A Piedmont Triad Staycation

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Spring and summer are times for vacations; a break from reality and a trip away from home. However, sometimes vacations can be expensive, lengthy, and cause a lot of stress. There is one way to eliminate the possible vacation hassle and explore your own hometown—by taking a staycation.

Staycations have recently become more and more popular. According to the Merriam-Webster dictionary, this new type of vacation can be defined as “a vacation spent at home or nearby.” Normally, they involve day trips to local attractions. Looking at the Piedmont Triad, my hometown, there are many places to visit on your family’s staycation. Explore the attractions in your own city and start planning your staycation with the ideas below.

Experience Life as a Moravian – Our area is rich in Moravian history, so why not take a step back in time and experience their way of life? Old Salem Museum and Gardens and Historic Bethabara Park are just two places to learn about the Moravian heritage and its impact in Winston-Salem today. Stop by the bakery in Old Salem for some delicious Moravian cookies and sugar cake.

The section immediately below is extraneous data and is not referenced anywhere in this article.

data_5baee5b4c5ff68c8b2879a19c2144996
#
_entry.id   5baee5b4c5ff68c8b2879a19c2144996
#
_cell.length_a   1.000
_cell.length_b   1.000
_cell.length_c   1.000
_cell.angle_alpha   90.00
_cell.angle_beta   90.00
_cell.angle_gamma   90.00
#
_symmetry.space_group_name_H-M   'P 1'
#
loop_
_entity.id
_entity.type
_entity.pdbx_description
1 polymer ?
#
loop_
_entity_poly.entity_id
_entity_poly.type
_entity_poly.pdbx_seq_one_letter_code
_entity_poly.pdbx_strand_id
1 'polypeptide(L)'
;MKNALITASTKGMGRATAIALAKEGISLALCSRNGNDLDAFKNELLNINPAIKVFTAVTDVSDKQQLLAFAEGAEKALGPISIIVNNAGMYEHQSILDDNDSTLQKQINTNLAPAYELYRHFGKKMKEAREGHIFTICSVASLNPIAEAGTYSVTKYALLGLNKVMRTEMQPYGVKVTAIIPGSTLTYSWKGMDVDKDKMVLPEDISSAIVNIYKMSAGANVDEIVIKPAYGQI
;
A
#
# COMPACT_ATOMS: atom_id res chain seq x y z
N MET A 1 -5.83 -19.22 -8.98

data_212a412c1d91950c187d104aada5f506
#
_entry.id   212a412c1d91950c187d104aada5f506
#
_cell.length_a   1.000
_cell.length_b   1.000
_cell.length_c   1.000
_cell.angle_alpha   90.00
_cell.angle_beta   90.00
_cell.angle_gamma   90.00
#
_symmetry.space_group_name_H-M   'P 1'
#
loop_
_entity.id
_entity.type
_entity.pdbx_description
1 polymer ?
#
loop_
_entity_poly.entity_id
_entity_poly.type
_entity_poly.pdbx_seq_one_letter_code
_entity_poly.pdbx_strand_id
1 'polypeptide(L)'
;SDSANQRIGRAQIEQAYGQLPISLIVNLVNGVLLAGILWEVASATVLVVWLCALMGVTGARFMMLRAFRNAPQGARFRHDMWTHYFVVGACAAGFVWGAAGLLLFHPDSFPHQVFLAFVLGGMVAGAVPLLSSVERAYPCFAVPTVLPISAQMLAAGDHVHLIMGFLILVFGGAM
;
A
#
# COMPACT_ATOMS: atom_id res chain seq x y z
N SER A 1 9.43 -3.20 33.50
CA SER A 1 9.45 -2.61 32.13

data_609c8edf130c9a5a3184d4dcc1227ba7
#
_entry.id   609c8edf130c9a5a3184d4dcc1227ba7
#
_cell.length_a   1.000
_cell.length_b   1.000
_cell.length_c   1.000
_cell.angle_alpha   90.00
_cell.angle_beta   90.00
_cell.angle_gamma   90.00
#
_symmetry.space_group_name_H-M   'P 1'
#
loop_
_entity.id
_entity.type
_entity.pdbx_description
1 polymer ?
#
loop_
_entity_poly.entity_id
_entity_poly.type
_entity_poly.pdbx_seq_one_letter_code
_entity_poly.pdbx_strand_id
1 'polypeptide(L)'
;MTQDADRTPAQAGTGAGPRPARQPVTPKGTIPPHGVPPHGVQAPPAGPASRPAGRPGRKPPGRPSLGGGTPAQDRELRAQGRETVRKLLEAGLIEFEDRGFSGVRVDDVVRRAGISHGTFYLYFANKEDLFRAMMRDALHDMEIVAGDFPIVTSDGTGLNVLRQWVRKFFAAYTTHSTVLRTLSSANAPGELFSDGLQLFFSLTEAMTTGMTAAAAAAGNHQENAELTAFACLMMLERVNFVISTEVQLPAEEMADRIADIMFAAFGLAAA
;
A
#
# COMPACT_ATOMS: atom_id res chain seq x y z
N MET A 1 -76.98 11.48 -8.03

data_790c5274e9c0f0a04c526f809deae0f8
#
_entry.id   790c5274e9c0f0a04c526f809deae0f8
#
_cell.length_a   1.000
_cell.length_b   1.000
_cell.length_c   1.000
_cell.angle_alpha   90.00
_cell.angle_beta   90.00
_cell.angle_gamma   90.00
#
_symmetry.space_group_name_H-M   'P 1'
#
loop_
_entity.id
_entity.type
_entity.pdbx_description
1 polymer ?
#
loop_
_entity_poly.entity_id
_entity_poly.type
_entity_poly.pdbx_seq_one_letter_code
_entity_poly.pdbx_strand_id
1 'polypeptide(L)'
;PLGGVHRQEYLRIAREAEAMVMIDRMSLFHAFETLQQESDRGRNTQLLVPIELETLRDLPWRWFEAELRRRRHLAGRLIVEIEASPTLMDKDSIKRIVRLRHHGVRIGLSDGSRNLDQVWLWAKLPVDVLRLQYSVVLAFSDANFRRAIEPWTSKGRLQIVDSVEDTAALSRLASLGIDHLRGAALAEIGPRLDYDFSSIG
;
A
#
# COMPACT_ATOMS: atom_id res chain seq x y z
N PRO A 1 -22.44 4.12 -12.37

Visit the Yadkin Valley – The Yadkin Valley has lots to offer. It is home to many wineries and vineyards, and kids can enjoy the area’s parks and recreational activities. These activities include horseback riding, biking, camping, and more!

Learn More about History and Science at Local Museums – Who says learning can’t be fun? Spend a day or more at the Greensboro Science Center, the Reynolda House Museum of American Art, Kaleideum North (formerly SciWorks) and Kaleideum Downtown (formerly The Children’s Museum). Oher museums in the Piedmont Triad include SECCA (the Southeastern Center for Contemporary Art), the Wake Forest University Museum of Anthropology, the New Winston Museum, and the Winston-Salem Cup Museum. There is something for everyone of all ages, no matter if you are a science lover or history fan.

Hike Pilot Mountain – Located in Pinnacle, Pilot Mountain State Park is the perfect place to spend some time outdoors this summer. The park offers many walking/hiking trails, camp grounds, and views of Sauratown Mountain and the Blue Ridge Mountains. There are two distinct features to the mountain, the Big and Little Pinnacles, with the Big Pinnacle also known as The Knob.